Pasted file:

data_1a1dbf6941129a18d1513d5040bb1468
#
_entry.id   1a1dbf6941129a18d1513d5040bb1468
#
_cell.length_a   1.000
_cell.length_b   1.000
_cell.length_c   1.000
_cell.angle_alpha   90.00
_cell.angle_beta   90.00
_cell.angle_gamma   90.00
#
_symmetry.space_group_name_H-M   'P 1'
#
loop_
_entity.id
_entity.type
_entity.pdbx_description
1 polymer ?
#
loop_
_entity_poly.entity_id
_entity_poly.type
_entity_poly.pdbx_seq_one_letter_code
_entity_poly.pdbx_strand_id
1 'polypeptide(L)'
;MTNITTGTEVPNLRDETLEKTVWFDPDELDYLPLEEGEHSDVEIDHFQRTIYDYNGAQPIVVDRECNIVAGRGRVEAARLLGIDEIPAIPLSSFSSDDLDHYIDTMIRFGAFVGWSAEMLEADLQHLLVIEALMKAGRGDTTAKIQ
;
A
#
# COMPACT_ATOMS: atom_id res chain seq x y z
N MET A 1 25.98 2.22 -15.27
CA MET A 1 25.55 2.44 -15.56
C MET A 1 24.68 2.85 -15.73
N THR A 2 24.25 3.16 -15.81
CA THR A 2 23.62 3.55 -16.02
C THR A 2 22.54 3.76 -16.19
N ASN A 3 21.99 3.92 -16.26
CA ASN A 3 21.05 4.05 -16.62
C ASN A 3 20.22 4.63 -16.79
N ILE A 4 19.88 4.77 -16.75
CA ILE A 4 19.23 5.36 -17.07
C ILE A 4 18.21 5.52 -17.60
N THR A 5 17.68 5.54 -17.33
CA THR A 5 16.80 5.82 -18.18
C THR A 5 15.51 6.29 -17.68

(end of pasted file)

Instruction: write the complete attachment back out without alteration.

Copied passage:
data_1a1dbf6941129a18d1513d5040bb1468
#
_entry.id   1a1dbf6941129a18d1513d5040bb1468
#
_cell.length_a   1.000
_cell.length_b   1.000
_cell.length_c   1.000
_cell.angle_alpha   90.00
_cell.angle_beta   90.00
_cell.angle_gamma   90.00
#
_symmetry.space_group_name_H-M   'P 1'
#
loop_
_entity.id
_entity.type
_entity.pdbx_description
1 polymer ?
#
loop_
_entity_poly.entity_id
_entity_poly.type
_entity_poly.pdbx_seq_one_letter_code
_entity_poly.pdbx_strand_id
1 'polypeptide(L)'
;MTNITTGTEVPNLRDETLEKTVWFDPDELDYLPLEEGEHSDVEIDHFQRTIYDYNGAQPIVVDRECNIVAGRGRVEAARLLGIDEIPAIPLSSFSSDDLDHYIDTMIRFGAFVGWSAEMLEADLQHLLVIEALMKAGRGDTTAKIQ
;
A
#
# COMPACT_ATOMS: atom_id res chain seq x y z
N MET A 1 25.98 2.22 -15.27
CA MET A 1 25.55 2.44 -15.56
C MET A 1 24.68 2.85 -15.73
N THR A 2 24.25 3.16 -15.81
CA THR A 2 23.62 3.55 -16.02
C THR A 2 22.54 3.76 -16.19
N ASN A 3 21.99 3.92 -16.26
CA ASN A 3 21.05 4.05 -16.62
C ASN A 3 20.22 4.63 -16.79
N ILE A 4 19.88 4.77 -16.75
CA ILE A 4 19.23 5.36 -17.07
C ILE A 4 18.21 5.52 -17.60
N THR A 5 17.68 5.54 -17.33
CA THR A 5 16.80 5.82 -18.18
C THR A 5 15.51 6.29 -17.68